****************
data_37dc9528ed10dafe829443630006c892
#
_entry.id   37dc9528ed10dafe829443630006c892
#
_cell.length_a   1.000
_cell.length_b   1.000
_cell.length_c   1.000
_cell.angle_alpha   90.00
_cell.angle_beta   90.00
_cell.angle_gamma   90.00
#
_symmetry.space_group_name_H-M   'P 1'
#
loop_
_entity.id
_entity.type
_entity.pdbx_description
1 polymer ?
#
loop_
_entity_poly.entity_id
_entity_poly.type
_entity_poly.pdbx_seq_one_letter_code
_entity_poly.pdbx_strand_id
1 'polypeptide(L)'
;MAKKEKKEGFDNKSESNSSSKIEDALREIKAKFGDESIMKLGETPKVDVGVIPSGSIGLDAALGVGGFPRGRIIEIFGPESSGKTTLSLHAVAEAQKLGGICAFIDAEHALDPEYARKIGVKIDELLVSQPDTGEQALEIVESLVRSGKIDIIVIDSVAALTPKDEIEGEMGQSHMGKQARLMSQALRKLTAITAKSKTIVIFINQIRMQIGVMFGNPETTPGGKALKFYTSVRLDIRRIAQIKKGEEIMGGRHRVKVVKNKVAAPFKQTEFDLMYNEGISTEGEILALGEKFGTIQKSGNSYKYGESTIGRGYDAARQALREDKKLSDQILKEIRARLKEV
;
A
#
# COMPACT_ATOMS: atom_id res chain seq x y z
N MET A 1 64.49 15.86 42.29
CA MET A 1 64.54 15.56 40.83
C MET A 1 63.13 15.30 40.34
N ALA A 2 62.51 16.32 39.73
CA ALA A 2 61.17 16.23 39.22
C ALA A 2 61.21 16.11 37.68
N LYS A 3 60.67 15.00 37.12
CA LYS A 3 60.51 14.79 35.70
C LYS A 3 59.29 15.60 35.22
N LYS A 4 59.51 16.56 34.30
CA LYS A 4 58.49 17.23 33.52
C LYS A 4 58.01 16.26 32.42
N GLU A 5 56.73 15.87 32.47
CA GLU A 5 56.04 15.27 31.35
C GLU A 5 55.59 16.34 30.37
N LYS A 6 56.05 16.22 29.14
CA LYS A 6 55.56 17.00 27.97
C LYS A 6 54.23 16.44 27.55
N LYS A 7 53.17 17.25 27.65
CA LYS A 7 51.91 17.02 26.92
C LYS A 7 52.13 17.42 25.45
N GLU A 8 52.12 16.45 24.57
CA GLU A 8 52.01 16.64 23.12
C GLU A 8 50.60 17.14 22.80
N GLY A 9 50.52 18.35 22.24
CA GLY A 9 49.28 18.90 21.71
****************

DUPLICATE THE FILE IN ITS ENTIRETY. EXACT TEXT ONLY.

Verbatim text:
data_37dc9528ed10dafe829443630006c892
#
_entry.id   37dc9528ed10dafe829443630006c892
#
_cell.length_a   1.000
_cell.length_b   1.000
_cell.length_c   1.000
_cell.angle_alpha   90.00
_cell.angle_beta   90.00
_cell.angle_gamma   90.00
#
_symmetry.space_group_name_H-M   'P 1'
#
loop_
_entity.id
_entity.type
_entity.pdbx_description
1 polymer ?
#
loop_
_entity_poly.entity_id
_entity_poly.type
_entity_poly.pdbx_seq_one_letter_code
_entity_poly.pdbx_strand_id
1 'polypeptide(L)'
;MAKKEKKEGFDNKSESNSSSKIEDALREIKAKFGDESIMKLGETPKVDVGVIPSGSIGLDAALGVGGFPRGRIIEIFGPESSGKTTLSLHAVAEAQKLGGICAFIDAEHALDPEYARKIGVKIDELLVSQPDTGEQALEIVESLVRSGKIDIIVIDSVAALTPKDEIEGEMGQSHMGKQARLMSQALRKLTAITAKSKTIVIFINQIRMQIGVMFGNPETTPGGKALKFYTSVRLDIRRIAQIKKGEEIMGGRHRVKVVKNKVAAPFKQTEFDLMYNEGISTEGEILALGEKFGTIQKSGNSYKYGESTIGRGYDAARQALREDKKLSDQILKEIRARLKEV
;
A
#
# COMPACT_ATOMS: atom_id res chain seq x y z
N MET A 1 64.49 15.86 42.29
CA MET A 1 64.54 15.56 40.83
C MET A 1 63.13 15.30 40.34
N ALA A 2 62.51 16.32 39.73
CA ALA A 2 61.17 16.23 39.22
C ALA A 2 61.21 16.11 37.68
N LYS A 3 60.67 15.00 37.12
CA LYS A 3 60.51 14.79 35.70
C LYS A 3 59.29 15.60 35.22
N LYS A 4 59.51 16.56 34.30
CA LYS A 4 58.49 17.23 33.52
C LYS A 4 58.01 16.26 32.42
N GLU A 5 56.73 15.87 32.47
CA GLU A 5 56.04 15.27 31.35
C GLU A 5 55.59 16.34 30.37
N LYS A 6 56.05 16.22 29.14
CA LYS A 6 55.56 17.00 27.97
C LYS A 6 54.23 16.44 27.55
N LYS A 7 53.17 17.25 27.65
CA LYS A 7 51.91 17.02 26.92
C LYS A 7 52.13 17.42 25.45
N GLU A 8 52.12 16.45 24.57
CA GLU A 8 52.01 16.64 23.12
C GLU A 8 50.60 17.14 22.80
N GLY A 9 50.52 18.35 22.24
CA GLY A 9 49.28 18.90 21.71